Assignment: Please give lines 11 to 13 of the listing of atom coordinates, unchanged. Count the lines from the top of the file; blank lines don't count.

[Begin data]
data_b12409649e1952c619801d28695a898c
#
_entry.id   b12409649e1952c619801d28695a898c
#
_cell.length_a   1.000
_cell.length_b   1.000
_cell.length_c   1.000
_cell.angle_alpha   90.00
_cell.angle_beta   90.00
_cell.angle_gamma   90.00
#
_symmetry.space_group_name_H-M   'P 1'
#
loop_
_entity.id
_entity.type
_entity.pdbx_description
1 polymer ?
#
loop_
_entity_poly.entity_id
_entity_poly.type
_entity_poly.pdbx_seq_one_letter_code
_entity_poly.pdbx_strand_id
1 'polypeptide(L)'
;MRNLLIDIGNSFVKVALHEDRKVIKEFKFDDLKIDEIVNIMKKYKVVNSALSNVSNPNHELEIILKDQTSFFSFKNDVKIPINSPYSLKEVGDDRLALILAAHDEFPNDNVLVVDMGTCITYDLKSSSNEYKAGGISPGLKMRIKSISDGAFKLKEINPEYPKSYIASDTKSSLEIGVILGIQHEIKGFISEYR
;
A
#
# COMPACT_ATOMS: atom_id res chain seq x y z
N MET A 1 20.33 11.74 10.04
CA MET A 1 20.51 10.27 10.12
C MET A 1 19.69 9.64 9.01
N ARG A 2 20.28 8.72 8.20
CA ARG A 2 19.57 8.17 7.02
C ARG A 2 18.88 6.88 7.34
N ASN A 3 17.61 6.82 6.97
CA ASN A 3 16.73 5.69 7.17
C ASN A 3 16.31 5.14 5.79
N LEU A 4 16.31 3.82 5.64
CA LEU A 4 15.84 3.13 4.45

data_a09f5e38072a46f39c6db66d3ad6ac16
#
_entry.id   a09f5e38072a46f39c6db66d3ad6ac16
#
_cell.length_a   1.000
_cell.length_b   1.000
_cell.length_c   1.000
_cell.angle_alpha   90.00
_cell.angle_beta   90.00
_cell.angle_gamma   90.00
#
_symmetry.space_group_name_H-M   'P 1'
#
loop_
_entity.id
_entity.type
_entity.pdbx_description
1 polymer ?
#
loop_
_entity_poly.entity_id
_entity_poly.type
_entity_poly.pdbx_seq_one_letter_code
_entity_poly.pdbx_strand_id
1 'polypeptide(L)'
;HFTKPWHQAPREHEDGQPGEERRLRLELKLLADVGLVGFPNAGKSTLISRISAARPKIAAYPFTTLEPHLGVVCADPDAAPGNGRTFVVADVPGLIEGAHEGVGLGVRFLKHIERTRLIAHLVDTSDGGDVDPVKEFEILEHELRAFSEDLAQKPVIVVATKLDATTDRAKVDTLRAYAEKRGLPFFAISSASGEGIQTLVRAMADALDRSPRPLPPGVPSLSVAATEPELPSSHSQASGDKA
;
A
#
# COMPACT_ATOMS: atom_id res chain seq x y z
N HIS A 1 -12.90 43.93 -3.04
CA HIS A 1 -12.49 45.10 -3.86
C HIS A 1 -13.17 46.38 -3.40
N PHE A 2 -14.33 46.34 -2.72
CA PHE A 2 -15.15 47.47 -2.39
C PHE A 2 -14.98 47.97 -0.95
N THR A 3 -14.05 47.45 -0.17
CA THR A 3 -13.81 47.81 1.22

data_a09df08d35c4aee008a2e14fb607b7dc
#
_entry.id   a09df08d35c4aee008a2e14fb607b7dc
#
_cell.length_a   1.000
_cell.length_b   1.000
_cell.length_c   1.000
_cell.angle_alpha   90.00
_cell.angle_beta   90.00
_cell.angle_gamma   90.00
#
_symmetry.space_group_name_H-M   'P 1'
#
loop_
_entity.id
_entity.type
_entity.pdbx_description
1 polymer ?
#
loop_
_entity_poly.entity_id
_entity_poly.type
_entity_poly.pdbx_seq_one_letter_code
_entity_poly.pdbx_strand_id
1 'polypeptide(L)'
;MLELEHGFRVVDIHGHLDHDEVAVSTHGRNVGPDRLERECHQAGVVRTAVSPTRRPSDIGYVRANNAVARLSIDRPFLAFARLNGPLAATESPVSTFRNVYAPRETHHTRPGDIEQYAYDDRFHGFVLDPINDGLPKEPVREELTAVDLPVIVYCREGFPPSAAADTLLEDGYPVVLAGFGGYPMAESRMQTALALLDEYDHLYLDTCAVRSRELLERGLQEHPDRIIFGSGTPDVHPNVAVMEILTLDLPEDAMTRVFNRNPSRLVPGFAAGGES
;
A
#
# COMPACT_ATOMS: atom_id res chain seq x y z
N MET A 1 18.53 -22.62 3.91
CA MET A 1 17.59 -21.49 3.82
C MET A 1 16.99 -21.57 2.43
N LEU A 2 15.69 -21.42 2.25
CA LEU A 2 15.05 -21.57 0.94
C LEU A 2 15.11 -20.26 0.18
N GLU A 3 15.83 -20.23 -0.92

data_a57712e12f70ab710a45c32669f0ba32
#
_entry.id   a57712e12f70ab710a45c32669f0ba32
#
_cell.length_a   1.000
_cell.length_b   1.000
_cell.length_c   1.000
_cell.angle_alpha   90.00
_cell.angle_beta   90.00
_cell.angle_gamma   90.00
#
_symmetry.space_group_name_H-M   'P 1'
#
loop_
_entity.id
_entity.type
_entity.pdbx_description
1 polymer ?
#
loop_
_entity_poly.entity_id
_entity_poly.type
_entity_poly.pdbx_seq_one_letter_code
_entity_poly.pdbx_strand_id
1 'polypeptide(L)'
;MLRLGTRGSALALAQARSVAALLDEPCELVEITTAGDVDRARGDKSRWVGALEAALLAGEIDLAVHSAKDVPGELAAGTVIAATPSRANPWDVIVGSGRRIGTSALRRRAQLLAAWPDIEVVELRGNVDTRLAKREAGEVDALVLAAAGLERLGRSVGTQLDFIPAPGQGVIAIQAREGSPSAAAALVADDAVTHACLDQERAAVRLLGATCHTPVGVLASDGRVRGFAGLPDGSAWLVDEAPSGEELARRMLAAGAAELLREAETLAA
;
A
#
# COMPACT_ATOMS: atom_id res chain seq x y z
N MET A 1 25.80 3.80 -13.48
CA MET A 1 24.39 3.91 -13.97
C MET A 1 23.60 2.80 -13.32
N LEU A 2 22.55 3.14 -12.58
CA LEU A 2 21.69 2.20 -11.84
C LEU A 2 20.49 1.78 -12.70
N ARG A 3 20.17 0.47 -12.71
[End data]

#
_symmetry.space_group_name_H-M   'P 1'
#